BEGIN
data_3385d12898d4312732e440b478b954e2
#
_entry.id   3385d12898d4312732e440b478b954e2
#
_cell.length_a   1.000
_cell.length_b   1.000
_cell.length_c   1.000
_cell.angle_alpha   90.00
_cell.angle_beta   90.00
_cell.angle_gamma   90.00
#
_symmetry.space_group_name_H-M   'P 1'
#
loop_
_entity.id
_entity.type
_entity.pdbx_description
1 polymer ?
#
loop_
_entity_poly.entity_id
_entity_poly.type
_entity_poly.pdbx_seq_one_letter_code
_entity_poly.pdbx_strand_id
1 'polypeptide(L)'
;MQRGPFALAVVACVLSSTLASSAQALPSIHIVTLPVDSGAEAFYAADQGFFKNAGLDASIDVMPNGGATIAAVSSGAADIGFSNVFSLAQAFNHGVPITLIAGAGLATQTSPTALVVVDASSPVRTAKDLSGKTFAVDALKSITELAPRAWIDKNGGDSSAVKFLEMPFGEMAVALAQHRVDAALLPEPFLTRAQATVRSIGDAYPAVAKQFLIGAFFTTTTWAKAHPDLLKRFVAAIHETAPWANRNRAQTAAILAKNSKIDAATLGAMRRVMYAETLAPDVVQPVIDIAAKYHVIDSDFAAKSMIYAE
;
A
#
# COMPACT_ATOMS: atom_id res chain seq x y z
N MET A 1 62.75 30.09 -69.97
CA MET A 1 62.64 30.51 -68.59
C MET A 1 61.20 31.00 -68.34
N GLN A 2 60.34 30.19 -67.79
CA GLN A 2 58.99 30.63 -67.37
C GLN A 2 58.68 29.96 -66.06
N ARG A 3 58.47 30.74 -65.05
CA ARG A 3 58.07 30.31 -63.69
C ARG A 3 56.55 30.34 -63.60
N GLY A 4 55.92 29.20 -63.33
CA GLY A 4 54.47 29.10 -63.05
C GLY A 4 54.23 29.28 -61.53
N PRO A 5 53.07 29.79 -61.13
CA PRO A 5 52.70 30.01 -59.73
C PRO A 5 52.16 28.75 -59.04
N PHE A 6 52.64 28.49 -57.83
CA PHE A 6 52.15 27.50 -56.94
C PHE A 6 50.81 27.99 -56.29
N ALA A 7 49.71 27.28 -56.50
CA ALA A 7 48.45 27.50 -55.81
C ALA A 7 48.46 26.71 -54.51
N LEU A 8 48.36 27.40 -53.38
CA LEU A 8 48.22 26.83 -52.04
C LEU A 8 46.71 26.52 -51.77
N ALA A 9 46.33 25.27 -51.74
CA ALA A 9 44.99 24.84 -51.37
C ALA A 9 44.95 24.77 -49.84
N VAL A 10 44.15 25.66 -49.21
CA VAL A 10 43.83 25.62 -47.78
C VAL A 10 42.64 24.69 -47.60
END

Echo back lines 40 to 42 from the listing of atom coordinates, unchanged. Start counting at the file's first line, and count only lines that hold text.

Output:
N GLY A 4 55.92 29.20 -63.33
CA GLY A 4 54.47 29.10 -63.05
C GLY A 4 54.23 29.28 -61.53